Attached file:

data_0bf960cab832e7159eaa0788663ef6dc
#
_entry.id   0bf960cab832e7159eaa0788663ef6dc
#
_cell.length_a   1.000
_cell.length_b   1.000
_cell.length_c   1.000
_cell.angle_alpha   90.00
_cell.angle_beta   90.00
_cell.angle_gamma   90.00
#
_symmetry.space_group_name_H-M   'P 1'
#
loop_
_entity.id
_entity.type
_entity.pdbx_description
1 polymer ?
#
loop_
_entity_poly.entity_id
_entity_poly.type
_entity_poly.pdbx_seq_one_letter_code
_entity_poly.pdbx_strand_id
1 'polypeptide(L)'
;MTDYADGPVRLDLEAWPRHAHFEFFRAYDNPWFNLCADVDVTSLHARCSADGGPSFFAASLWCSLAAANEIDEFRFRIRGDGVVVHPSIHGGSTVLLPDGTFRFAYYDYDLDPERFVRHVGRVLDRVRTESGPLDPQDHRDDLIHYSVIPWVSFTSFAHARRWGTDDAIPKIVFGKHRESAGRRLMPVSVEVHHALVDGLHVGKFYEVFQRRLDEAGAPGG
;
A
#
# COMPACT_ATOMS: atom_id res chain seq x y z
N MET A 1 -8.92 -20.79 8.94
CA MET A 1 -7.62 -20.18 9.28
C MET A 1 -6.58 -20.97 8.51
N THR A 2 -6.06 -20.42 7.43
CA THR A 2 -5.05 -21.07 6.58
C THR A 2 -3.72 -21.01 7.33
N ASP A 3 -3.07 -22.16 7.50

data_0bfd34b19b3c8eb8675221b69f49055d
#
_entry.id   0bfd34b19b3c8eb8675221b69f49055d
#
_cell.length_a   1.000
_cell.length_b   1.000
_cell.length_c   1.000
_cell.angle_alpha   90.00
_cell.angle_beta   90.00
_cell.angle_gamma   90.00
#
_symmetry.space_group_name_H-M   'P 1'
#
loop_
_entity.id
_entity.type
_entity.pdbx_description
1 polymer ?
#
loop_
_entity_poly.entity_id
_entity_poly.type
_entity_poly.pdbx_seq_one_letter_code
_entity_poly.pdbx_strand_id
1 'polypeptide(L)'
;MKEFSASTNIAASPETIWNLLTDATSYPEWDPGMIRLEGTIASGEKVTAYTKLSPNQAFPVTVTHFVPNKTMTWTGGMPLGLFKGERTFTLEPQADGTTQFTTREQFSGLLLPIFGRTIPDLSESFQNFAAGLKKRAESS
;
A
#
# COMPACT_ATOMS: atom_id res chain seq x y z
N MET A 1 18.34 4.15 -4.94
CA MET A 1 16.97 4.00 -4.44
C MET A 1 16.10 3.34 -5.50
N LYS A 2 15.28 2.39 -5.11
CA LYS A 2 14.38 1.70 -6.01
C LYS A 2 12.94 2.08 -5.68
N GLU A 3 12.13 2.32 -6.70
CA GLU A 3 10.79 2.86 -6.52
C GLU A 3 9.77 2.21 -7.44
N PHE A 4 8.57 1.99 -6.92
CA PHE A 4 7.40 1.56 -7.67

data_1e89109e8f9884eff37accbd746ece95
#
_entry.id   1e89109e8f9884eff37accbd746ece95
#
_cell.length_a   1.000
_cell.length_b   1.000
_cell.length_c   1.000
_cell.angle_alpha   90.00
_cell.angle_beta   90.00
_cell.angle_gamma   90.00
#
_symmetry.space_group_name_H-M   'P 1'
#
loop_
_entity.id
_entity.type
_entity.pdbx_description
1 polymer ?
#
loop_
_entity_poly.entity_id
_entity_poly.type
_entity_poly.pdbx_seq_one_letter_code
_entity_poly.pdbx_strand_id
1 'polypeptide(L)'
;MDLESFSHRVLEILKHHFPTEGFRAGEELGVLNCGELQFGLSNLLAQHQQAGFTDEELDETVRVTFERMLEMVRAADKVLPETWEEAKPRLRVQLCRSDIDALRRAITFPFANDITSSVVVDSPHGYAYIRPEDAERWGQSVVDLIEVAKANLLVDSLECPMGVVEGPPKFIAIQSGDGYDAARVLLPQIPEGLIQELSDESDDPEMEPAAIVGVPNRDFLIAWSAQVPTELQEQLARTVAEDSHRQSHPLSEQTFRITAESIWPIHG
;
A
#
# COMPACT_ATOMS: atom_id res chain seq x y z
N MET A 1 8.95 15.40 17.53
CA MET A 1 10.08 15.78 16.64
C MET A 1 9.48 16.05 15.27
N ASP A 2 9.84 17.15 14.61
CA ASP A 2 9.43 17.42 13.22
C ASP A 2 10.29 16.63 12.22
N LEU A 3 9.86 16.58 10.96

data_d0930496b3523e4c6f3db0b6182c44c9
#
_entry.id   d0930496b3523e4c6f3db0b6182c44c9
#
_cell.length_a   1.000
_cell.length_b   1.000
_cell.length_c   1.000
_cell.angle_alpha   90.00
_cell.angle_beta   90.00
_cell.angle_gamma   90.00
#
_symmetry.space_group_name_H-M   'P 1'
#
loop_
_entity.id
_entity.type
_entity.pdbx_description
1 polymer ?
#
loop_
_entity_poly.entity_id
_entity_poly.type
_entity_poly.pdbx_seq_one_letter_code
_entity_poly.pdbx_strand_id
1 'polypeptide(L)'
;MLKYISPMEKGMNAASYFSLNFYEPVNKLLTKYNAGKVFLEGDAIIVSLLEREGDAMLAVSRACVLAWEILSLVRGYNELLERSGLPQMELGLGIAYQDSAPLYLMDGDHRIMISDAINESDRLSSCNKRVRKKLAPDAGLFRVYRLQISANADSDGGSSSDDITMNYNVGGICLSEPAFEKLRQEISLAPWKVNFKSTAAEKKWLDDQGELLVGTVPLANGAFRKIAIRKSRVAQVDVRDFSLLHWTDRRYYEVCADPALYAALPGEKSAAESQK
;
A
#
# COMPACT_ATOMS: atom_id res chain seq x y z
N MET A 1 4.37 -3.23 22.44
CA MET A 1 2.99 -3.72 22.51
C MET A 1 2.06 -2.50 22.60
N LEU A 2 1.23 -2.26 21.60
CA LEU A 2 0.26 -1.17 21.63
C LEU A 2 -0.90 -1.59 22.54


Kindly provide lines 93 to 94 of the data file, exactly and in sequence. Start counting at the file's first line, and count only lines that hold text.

_entity.id
_entity.type